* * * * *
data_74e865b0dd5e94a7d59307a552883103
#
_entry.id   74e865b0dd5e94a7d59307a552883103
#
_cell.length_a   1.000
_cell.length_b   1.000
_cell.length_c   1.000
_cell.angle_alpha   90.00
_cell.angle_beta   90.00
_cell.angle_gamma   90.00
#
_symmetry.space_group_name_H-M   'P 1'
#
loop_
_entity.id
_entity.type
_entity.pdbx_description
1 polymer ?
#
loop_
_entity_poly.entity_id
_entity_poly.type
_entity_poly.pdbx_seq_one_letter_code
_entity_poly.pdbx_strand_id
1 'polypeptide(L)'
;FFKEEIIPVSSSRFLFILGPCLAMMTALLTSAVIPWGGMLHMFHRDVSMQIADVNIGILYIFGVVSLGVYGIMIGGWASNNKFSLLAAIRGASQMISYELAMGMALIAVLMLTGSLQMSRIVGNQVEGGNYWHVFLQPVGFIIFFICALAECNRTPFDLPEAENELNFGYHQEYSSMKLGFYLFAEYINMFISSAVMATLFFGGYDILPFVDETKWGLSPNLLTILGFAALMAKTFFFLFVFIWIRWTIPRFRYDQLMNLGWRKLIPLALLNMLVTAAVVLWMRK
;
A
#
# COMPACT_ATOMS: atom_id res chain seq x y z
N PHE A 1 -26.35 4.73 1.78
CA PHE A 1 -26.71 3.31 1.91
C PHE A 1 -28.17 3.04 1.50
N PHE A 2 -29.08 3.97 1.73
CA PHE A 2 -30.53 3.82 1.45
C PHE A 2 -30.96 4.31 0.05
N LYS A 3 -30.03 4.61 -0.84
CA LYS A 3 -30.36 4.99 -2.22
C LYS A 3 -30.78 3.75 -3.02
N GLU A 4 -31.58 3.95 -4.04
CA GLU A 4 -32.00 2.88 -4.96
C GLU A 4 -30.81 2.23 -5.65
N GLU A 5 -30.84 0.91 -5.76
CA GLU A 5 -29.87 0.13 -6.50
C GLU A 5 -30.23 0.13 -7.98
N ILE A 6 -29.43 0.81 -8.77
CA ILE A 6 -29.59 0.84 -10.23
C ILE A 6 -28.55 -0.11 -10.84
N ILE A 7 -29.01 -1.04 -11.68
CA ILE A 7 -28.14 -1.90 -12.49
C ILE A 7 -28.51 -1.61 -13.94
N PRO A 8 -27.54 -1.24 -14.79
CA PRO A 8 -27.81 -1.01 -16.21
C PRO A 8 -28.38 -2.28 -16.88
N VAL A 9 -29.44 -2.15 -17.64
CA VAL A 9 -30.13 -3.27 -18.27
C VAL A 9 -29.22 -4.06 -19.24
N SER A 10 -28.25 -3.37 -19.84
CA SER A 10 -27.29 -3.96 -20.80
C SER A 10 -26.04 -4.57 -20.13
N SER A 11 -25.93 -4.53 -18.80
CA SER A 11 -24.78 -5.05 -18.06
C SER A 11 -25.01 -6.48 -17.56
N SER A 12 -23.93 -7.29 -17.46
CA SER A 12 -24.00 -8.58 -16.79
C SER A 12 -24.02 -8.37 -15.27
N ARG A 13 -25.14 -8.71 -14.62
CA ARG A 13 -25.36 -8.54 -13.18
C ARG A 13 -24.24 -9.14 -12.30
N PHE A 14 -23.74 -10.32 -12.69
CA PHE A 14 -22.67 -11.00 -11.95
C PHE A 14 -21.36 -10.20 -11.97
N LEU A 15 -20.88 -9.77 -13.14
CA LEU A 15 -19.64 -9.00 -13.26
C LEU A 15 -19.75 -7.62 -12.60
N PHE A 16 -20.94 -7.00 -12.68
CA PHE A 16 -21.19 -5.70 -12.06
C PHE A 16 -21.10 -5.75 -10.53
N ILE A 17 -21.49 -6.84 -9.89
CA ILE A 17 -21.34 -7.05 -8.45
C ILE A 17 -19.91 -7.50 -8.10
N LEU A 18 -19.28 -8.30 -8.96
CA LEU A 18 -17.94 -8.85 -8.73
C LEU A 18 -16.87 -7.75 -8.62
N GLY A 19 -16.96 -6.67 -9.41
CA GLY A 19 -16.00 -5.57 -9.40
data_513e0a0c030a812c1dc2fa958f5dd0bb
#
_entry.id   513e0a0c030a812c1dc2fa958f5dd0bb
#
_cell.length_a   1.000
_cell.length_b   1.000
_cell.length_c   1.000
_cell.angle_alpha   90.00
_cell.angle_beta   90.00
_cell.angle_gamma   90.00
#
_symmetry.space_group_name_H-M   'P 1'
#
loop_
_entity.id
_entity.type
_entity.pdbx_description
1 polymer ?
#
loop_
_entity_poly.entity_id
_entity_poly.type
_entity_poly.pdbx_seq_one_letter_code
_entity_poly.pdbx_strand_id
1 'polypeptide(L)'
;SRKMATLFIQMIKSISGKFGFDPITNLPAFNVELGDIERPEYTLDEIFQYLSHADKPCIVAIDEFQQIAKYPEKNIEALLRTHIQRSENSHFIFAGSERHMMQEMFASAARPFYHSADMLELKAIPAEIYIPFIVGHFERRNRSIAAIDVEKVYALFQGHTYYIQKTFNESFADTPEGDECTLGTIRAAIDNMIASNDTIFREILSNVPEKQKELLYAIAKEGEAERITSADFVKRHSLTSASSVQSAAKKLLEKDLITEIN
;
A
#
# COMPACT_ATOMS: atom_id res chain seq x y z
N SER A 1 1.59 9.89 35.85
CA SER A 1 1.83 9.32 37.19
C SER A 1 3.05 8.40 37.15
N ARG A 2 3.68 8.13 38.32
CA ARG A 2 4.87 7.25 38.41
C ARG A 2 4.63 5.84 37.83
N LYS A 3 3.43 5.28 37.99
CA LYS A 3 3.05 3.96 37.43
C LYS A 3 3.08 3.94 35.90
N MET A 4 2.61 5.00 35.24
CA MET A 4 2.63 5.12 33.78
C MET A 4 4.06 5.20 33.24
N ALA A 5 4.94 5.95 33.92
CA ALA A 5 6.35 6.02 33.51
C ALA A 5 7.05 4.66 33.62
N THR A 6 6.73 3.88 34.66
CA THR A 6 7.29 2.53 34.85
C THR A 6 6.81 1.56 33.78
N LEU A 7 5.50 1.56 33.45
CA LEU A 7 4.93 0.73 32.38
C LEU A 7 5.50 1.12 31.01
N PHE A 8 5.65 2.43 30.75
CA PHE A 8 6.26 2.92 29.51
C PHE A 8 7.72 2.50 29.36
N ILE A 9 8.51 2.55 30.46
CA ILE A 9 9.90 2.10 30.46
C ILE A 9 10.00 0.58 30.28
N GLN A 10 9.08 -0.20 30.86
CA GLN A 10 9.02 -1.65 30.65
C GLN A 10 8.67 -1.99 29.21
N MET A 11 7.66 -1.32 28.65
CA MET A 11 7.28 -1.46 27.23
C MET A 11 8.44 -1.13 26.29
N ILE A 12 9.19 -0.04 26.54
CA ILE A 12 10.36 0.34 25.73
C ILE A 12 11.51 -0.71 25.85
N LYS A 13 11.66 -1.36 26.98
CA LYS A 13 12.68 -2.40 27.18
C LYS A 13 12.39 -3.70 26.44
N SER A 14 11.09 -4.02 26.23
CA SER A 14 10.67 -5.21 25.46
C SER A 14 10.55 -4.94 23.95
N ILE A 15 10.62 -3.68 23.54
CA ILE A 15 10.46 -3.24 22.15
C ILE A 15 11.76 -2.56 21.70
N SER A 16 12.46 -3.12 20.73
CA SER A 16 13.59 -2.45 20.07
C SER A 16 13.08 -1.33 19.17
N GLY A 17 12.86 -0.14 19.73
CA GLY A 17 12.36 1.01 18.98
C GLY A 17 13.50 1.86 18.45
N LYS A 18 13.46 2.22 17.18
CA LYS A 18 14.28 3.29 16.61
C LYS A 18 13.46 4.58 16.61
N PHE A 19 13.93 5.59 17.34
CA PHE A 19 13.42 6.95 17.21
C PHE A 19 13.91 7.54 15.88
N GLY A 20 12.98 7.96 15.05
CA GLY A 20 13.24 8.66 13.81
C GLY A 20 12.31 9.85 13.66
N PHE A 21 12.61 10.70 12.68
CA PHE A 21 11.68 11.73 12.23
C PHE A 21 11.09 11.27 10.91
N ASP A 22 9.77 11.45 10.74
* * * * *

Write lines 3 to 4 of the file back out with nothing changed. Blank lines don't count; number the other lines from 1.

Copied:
_entry.id   74e865b0dd5e94a7d59307a552883103
#